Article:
I taught him (how) to drive

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Which one of these two is grammatically correct?

1. I taught him how to drive.
2. I taught him to drive.

If both are correct, do they mean the same?

Abdul Quadir

Posted 2015-06-06T04:36:08.393

Reputation: 31

Question was closed 2017-09-25T11:27:32.387

Welcome to ELL Stack Exchange! As you pointed out, this is a simple question. That's actually kind of a problem, believe it or not. I don't think this particular one will be closed, but it's close. See the help center and this meta question for more information.

– DCShannon – 2015-06-06T04:42:32.850

Answers

-1

Yes those are both grammatically correct.

Yes, they mean pretty much the same thing. But... not exactly the same thing.

"I taught him to drive" will probably be interpreted as "I taught him how to drive" in most situations, but it could potentially be interpreted as "I taught him to choose to drive, rather than use other forms of transportation".

In spoken English, the phrase "teach me to drive" will have different stress patterns depending on the intended meaning. If the focus is on learning how to drive, then the emphasis will be on 'drive'. If the focus is on learning that driving is what should be done, then the emphasis will be more on 'to'.

DCShannon

Posted 2015-06-06T04:36:08.393

Reputation: 3 272

Will the same apply to the verb 'know'? For instance, is 'I know to drive' correct or should I say 'I know how to drive'? – Abdul Quadir – 2015-06-06T04:49:41.527

@AbdulQuadir I think the difference is stronger there. If you say I know to drive without 'how', I'm going to conclude you know that you should engage in the action of driving. This is all without context, though. The context is going to push the listener towards one meaning or the other more than anything else. – DCShannon – 2015-06-06T04:52:33.540

"I know to drive in the dead of night isn't easy." Now, this sentence is more in context but it doesn't mean the same as "I know how to drive." My question is whether the two sentences (mentioned in the question) are interchangeable. – Abdul Quadir – 2015-06-06T05:01:21.047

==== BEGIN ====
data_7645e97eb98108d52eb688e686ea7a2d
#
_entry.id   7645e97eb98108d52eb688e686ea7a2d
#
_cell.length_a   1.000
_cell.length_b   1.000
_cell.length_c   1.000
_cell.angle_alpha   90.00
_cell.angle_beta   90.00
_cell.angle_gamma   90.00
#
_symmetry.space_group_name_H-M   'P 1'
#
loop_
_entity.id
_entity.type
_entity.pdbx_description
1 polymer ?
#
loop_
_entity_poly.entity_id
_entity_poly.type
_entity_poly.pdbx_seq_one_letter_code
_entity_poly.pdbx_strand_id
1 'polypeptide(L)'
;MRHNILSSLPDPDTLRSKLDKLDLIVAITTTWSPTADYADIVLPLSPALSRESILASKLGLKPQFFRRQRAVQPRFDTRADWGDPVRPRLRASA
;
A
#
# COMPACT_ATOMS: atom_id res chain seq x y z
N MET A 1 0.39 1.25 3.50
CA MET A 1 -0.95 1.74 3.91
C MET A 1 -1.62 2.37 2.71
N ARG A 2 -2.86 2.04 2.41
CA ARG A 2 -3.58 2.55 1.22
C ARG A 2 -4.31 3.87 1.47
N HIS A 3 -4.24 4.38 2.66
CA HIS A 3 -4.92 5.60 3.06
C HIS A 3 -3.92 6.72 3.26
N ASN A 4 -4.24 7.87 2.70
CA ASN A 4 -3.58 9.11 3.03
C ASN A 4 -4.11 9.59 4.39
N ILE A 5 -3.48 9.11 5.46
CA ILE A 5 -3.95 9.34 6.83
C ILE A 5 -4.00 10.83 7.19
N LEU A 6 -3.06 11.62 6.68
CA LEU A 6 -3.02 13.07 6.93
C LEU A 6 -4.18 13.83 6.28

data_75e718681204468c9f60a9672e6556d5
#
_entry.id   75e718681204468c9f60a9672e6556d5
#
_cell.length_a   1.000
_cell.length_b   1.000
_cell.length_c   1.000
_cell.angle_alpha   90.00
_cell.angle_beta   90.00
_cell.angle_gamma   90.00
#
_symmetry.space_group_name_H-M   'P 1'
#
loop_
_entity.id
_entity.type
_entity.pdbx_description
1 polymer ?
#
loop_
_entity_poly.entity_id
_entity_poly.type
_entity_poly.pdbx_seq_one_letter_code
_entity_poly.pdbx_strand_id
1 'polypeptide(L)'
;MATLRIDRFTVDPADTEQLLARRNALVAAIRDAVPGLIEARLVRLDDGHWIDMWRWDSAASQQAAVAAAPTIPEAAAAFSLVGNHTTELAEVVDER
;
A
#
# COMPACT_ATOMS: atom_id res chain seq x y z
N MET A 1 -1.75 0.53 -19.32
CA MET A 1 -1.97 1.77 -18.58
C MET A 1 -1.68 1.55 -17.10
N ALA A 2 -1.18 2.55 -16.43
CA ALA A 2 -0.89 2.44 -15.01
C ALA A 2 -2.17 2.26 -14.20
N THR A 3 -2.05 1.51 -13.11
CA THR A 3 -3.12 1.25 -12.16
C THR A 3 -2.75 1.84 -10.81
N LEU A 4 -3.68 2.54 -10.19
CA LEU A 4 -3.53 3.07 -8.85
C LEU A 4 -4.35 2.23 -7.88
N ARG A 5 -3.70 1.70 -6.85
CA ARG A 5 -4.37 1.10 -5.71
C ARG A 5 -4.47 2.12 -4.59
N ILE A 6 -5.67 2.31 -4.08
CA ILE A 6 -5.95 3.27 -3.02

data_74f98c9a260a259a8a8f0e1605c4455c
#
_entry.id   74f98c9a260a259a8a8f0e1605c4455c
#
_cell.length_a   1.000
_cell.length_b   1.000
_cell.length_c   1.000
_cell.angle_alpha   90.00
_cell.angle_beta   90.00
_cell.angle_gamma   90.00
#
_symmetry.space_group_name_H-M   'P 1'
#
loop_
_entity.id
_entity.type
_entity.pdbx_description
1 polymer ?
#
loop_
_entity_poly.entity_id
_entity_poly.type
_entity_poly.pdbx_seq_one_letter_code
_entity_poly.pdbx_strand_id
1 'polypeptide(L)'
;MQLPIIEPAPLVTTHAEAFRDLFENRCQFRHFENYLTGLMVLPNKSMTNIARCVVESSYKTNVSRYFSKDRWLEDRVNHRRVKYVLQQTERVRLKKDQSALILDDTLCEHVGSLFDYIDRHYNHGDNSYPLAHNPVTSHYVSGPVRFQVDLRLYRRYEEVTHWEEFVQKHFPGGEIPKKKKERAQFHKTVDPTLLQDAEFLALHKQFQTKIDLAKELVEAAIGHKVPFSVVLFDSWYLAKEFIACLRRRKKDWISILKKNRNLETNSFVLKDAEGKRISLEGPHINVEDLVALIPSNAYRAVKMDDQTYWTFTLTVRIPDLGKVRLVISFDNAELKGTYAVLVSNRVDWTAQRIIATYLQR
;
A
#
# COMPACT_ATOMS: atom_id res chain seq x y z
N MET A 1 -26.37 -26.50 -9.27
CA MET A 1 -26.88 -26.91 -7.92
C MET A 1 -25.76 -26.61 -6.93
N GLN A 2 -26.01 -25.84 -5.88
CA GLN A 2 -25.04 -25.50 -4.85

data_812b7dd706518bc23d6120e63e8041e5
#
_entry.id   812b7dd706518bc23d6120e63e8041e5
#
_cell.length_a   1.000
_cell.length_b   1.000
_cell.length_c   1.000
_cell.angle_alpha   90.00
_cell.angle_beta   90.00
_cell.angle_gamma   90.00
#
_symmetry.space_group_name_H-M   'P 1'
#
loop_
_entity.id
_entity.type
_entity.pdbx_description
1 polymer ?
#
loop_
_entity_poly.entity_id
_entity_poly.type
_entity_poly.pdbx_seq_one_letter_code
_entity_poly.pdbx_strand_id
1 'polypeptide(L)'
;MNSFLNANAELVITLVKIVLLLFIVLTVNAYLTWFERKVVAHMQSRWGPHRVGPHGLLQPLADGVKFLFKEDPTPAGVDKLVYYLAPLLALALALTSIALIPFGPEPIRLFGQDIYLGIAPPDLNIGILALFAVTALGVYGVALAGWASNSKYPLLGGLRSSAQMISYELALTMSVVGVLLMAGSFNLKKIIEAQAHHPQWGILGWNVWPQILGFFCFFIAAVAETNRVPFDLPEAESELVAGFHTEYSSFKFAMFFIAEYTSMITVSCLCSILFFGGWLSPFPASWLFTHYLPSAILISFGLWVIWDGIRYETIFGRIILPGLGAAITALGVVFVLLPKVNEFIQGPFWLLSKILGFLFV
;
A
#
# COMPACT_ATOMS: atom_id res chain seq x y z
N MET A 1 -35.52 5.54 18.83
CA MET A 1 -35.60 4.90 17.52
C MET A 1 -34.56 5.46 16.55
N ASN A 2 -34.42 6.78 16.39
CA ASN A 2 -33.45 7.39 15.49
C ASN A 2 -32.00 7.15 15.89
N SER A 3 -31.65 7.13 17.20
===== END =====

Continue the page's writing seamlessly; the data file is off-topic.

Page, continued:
@AbdulQuadir That example actually isn't well formed. You would say "I know that driving in the middle of the night isn't easy". They're pretty close with 'taught', but definitely not with 'know'. – DCShannon – 2015-06-06T05:09:04.610

-1

I would say that "I taught him to drive" is used almost exclusively in the "I taught him that he should drive" sense, and you'll confuse people more often than getting your meaning across.

"I know how to drive" vs "I know to drive" is even more polarized, "I know to drive" would be very difficult to understand that way. The preferred phrase for native speakers would be "I can drive" for either if they have a driver's license or just know how to drive, but "I know how to drive" would be a good clarification.

modulusshift

Posted 2015-06-06T04:36:08.393

Reputation: 3 192

I think "almost exclusively" is a serious exaggeration. Just Google "taught to drive" and you'll find plenty of examples. Obviously there are problems with Google Ngram analysis, but it's at least worth noting that "taught to drive" has more hits than "taught how to drive". Also, "I can drive" usually means you don't mind driving, not that you know how.

– DCShannon – 2015-06-06T05:08:26.057

@DCShannon You're right. 'I can drive' can mean a number of things. Depending on the situation, it can mean I know how to drive, I'm legally allowed to drive, I don't mind driving, etc. – Abdul Quadir – 2015-06-06T05:18:02.820

Oh, I hadn't considered the phrase as an object. As an object, "teach (one) to drive" is preferred to "teach (one) how to drive", definitely. Now I think you're more correct, with the caveat that in spoken English, the two have different stress patterns: "teach me to drive" for teaching the skill, and "teach me to drive" for a preference. Given the iambic tendency of English, I consider that evidence for an understood how, which should therefore be taught as correct. – modulusshift – 2015-06-06T05:23:38.783

@modulusshift That's a fair point concerning the emphasis. – DCShannon – 2015-06-08T00:00:47.673